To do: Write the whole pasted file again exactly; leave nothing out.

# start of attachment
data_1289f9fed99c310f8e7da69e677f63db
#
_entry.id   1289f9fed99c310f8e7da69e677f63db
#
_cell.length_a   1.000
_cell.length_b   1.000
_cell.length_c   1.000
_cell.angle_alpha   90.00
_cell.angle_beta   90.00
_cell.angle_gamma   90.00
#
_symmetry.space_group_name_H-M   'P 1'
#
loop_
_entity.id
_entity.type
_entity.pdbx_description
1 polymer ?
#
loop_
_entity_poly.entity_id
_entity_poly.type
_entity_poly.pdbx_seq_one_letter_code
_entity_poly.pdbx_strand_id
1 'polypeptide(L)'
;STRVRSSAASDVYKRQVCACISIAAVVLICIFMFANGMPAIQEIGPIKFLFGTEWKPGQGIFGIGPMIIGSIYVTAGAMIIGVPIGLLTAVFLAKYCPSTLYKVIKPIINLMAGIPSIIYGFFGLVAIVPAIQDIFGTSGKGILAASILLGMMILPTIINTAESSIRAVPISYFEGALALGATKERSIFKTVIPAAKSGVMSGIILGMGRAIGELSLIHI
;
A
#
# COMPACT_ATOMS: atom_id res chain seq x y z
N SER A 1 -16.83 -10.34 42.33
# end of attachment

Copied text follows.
data_1289f9fed99c310f8e7da69e677f63db
#
_entry.id   1289f9fed99c310f8e7da69e677f63db
#
_cell.length_a   1.000
_cell.length_b   1.000
_cell.length_c   1.000
_cell.angle_alpha   90.00
_cell.angle_beta   90.00
_cell.angle_gamma   90.00
#
_symmetry.space_group_name_H-M   'P 1'
#
loop_
_entity.id
_entity.type
_entity.pdbx_description
1 polymer ?
#
loop_
_entity_poly.entity_id
_entity_poly.type
_entity_poly.pdbx_seq_one_letter_code
_entity_poly.pdbx_strand_id
1 'polypeptide(L)'
;STRVRSSAASDVYKRQVCACISIAAVVLICIFMFANGMPAIQEIGPIKFLFGTEWKPGQGIFGIGPMIIGSIYVTAGAMIIGVPIGLLTAVFLAKYCPSTLYKVIKPIINLMAGIPSIIYGFFGLVAIVPAIQDIFGTSGKGILAASILLGMMILPTIINTAESSIRAVPISYFEGALALGATKERSIFKTVIPAAKSGVMSGIILGMGRAIGELSLIHI
;
A
#
# COMPACT_ATOMS: atom_id res chain seq x y z
N SER A 1 -16.83 -10.34 42.33